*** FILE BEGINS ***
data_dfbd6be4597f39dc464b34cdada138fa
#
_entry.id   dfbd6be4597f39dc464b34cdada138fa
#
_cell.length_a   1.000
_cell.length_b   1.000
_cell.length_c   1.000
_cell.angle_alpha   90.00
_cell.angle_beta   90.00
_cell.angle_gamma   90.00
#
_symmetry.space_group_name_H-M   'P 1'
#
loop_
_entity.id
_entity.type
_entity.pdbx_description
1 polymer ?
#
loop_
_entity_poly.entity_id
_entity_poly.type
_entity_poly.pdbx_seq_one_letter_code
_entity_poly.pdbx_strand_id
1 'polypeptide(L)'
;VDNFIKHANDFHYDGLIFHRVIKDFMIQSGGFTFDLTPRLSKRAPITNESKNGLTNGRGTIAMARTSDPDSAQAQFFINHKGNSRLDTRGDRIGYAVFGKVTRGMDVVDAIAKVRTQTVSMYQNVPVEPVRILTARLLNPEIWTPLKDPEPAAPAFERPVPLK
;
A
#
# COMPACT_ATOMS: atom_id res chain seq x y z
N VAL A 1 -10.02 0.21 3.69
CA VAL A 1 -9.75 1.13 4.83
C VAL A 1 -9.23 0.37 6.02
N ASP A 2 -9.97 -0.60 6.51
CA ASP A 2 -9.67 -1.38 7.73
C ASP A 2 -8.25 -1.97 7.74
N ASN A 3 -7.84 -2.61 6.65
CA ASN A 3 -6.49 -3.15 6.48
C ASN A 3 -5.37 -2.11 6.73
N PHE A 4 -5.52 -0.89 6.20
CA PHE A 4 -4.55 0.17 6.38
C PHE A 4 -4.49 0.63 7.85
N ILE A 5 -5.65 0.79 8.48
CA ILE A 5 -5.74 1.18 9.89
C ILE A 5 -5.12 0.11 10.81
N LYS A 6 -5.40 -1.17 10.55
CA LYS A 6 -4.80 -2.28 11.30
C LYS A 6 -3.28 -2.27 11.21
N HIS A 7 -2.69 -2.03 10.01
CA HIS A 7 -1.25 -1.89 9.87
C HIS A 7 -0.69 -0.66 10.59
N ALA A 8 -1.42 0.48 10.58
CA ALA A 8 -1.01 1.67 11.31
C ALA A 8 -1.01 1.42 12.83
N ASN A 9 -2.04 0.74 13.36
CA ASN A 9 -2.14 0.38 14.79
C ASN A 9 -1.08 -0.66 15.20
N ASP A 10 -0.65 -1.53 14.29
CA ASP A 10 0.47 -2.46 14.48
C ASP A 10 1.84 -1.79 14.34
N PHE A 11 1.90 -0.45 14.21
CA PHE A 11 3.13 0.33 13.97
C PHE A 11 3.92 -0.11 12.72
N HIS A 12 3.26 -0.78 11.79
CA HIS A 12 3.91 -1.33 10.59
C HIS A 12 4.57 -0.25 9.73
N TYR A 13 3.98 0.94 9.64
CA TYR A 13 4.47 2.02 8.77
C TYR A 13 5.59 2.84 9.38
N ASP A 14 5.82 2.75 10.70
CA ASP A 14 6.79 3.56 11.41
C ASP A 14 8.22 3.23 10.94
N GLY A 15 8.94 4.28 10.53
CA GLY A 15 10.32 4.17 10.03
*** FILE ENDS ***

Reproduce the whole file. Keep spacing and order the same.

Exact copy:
data_dfbd6be4597f39dc464b34cdada138fa
#
_entry.id   dfbd6be4597f39dc464b34cdada138fa
#
_cell.length_a   1.000
_cell.length_b   1.000
_cell.length_c   1.000
_cell.angle_alpha   90.00
_cell.angle_beta   90.00
_cell.angle_gamma   90.00
#
_symmetry.space_group_name_H-M   'P 1'
#
loop_
_entity.id
_entity.type
_entity.pdbx_description
1 polymer ?
#
loop_
_entity_poly.entity_id
_entity_poly.type
_entity_poly.pdbx_seq_one_letter_code
_entity_poly.pdbx_strand_id
1 'polypeptide(L)'
;VDNFIKHANDFHYDGLIFHRVIKDFMIQSGGFTFDLTPRLSKRAPITNESKNGLTNGRGTIAMARTSDPDSAQAQFFINHKGNSRLDTRGDRIGYAVFGKVTRGMDVVDAIAKVRTQTVSMYQNVPVEPVRILTARLLNPEIWTPLKDPEPAAPAFERPVPLK
;
A
#
# COMPACT_ATOMS: atom_id res chain seq x y z
N VAL A 1 -10.02 0.21 3.69
CA VAL A 1 -9.75 1.13 4.83
C VAL A 1 -9.23 0.37 6.02
N ASP A 2 -9.97 -0.60 6.51
CA ASP A 2 -9.67 -1.38 7.73
C ASP A 2 -8.25 -1.97 7.74
N ASN A 3 -7.84 -2.61 6.65
CA ASN A 3 -6.49 -3.15 6.48
C ASN A 3 -5.37 -2.11 6.73
N PHE A 4 -5.52 -0.89 6.20
CA PHE A 4 -4.55 0.17 6.38
C PHE A 4 -4.49 0.63 7.85
N ILE A 5 -5.65 0.79 8.48
CA ILE A 5 -5.74 1.18 9.89
C ILE A 5 -5.12 0.11 10.81
N LYS A 6 -5.40 -1.17 10.55
CA LYS A 6 -4.80 -2.28 11.30
C LYS A 6 -3.28 -2.27 11.21
N HIS A 7 -2.69 -2.03 10.01
CA HIS A 7 -1.25 -1.89 9.87
C HIS A 7 -0.69 -0.66 10.59
N ALA A 8 -1.42 0.48 10.58
CA ALA A 8 -1.01 1.67 11.31
C ALA A 8 -1.01 1.42 12.83
N ASN A 9 -2.04 0.74 13.36
CA ASN A 9 -2.14 0.38 14.79
C ASN A 9 -1.08 -0.66 15.20
N ASP A 10 -0.65 -1.53 14.29
CA ASP A 10 0.47 -2.46 14.48
C ASP A 10 1.84 -1.79 14.34
N PHE A 11 1.90 -0.45 14.21
CA PHE A 11 3.13 0.33 13.97
C PHE A 11 3.92 -0.11 12.72
N HIS A 12 3.26 -0.78 11.79
CA HIS A 12 3.91 -1.33 10.59
C HIS A 12 4.57 -0.25 9.73
N TYR A 13 3.98 0.94 9.64
CA TYR A 13 4.47 2.02 8.77
C TYR A 13 5.59 2.84 9.38
N ASP A 14 5.82 2.75 10.70
CA ASP A 14 6.79 3.56 11.41
C ASP A 14 8.22 3.23 10.94
N GLY A 15 8.94 4.28 10.53
CA GLY A 15 10.32 4.17 10.03